I agree with this:

Obviously I can see why people feel that allegations of misogyny carry more weight with the public than talk about monetary policy, but I think this is a mistaken approach. If Summers wants to get the job, either he or his supporters need to communicate something about his vision for the Federal Reserve’s substantive role. It’s true that sexism is more of a hot-button issue, but it seems to me that silence from both Summers and Obama about monetary issues is what drives the perception that the pro-Summers movement is about gender. After all, Janet Yellen is already sitting there as vice chair of the Federal Reserve, she has oodles of experience in central banking, she’s been the Federal Open Market Committee’s best forecaster, and she’s the candidate Wall Street both expects and wants. So why not pick her?

What’s interesting is that Summers’s behavior here merely gives additional proof that he should not be running any institution of note in the United States of America, displaying little political tact. He was a true bull in a china shop in government, if you’ll pardon the cliche, trying to run over everyone else even though he was in a position that was merely advisory. He acted like he owned the place, and ultimately got frozen out.

Summers now wants to be Fed Chairman, but he hasn’t really learned much more about politics. While finding women to testify that Summers is the kindest, warmest, most wonderful person they’ve ever met and absolutely isn’t a sexist, macho asshole might seem like a politician-y damage control type of thing to do, all he is doing is intensifying the debate over whether or not he’s a sexist jerk, making it even more the focal point of his nomination and the only real data we have in terms of assessing his potential nomination. Yglesias is absolutely right, the best thing Summers could do right now is to talk about monetary policy, intelligently and forcefully, and to dispense with his baggage as quickly as possible while turning the nomination into a boring fight over reserve rates and so on. Between sexism and convincing command of monetary policy, only one is a typical criterion for running the Fed, and if the other is in there too it’s only going to hurt. Summers has utterly failed at this, in a typically Summersian way. By rushing straight at the biggest problem in his aggressive, dare I say bullish way, Summers has seen it metamorphose into an even bigger problem that has probably reached critical mass in preventing the nomination altogether. Poetic justice, you might say.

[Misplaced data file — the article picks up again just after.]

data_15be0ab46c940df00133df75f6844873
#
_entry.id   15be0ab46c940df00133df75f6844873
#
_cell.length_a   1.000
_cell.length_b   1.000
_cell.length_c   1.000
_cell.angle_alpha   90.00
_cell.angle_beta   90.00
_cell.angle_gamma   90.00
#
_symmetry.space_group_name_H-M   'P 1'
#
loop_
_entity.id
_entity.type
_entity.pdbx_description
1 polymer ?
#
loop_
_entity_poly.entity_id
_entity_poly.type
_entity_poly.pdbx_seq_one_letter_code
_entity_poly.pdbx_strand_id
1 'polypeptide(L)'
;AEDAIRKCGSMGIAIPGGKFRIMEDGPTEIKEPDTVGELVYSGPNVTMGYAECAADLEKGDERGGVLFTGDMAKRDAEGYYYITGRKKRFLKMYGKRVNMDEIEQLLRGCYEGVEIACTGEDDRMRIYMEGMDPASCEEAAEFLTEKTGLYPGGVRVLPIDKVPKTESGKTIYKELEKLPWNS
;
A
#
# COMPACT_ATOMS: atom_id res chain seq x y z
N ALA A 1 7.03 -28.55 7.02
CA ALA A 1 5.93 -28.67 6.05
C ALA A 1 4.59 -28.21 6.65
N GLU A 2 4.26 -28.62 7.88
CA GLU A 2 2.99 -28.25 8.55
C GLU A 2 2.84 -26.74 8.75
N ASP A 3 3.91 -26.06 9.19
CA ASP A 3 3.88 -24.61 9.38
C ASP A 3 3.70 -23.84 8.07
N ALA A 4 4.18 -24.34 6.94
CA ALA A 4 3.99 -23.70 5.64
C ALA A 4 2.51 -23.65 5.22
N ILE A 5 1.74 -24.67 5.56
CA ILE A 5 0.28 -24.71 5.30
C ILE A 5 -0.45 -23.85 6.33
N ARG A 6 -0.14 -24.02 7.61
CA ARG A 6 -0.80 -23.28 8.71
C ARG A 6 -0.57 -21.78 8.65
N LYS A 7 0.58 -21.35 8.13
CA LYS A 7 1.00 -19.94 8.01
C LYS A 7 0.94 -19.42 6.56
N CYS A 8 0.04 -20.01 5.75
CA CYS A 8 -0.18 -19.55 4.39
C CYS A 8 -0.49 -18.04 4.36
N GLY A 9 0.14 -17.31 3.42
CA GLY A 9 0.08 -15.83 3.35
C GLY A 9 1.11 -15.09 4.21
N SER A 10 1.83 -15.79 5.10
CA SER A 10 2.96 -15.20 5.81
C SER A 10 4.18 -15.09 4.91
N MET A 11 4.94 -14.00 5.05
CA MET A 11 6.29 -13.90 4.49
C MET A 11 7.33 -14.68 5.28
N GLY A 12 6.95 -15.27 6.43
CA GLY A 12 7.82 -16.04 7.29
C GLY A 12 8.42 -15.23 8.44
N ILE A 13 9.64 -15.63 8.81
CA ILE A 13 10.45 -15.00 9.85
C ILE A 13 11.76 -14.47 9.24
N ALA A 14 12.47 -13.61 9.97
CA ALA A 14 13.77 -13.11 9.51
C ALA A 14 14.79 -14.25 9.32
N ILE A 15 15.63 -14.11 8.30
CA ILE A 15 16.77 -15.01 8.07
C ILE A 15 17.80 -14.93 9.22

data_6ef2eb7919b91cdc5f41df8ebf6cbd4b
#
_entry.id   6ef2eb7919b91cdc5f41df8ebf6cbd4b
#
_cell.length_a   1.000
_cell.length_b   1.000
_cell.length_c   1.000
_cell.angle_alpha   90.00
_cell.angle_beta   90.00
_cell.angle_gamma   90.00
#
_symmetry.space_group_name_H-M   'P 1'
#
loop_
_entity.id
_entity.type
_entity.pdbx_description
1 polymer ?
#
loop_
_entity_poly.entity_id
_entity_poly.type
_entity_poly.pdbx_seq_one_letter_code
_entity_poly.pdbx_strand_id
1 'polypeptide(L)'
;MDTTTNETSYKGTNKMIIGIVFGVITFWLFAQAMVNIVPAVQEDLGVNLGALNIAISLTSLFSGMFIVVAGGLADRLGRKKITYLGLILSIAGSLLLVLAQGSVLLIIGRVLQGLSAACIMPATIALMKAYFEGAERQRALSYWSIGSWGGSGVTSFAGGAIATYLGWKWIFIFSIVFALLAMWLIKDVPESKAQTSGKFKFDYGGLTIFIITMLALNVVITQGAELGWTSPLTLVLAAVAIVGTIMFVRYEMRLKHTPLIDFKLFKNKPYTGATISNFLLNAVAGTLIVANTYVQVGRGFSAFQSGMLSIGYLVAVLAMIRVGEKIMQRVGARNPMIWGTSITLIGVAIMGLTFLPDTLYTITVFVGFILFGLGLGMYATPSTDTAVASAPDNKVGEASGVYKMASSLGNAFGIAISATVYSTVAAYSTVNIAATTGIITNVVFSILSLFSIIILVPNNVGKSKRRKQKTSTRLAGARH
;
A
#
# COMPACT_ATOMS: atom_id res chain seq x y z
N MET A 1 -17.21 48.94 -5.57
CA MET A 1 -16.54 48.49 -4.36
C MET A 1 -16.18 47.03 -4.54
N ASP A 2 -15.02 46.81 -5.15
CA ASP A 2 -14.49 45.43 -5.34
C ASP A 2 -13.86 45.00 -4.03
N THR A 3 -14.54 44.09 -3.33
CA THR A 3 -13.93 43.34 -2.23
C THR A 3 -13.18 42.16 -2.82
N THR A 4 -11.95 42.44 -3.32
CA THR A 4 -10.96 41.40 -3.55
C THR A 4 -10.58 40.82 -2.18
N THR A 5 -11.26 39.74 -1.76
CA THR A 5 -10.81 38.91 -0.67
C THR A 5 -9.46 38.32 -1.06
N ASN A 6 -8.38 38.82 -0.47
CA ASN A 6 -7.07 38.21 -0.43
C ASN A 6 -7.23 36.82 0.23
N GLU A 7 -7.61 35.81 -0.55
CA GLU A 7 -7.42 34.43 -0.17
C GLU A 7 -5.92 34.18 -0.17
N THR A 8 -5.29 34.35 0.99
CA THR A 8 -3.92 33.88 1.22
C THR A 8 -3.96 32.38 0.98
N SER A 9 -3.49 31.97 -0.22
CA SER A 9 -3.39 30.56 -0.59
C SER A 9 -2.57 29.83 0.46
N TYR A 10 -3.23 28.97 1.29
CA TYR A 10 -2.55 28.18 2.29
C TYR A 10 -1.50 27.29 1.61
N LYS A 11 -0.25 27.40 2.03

The only remaining question is, why is Obama fallen under Summers’s spell again? It makes so little sense that it makes perfect sense, orthogonally. As in, I do sort of wonder if this is all a way of getting the better candidate in without much of a hassle, let Larry fall to the wolves so that Janet can slow-walk to her new post. It wouldn’t be the first time it’s happened. Just ask Susan Rice.

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  1. Matmos says:

    From Fear of a Female Fed Chief by Jonathan Chait:

    As it happens, the Journal’s news writers, who frequently infuriate and embarrass their editorial-page colleagues by reporting facts, published a report today measuring which members of the Federal Reserve board have made the most accurate predictions since the crisis. The Journal-style inflation hawks who have predicted rising prices around every corner have scored terribly. The highest scoring member — that is, the one whose predictions were most frequently borne out correctly by events — is none other than Janet Yellen.

    Given this record, “the female dollar” looks awfully appealing. But it puts a fine point on the gender panic that is now infusing the hard-money cranks. They have constructed a fantasy world in which they sit in their plush leather chairs, calmly defending the rigors of tough-minded empiricism while feminists bellow from the street below. Yellen keeps analyzing the world in a sound and clear-minded way while they bay at the moon.

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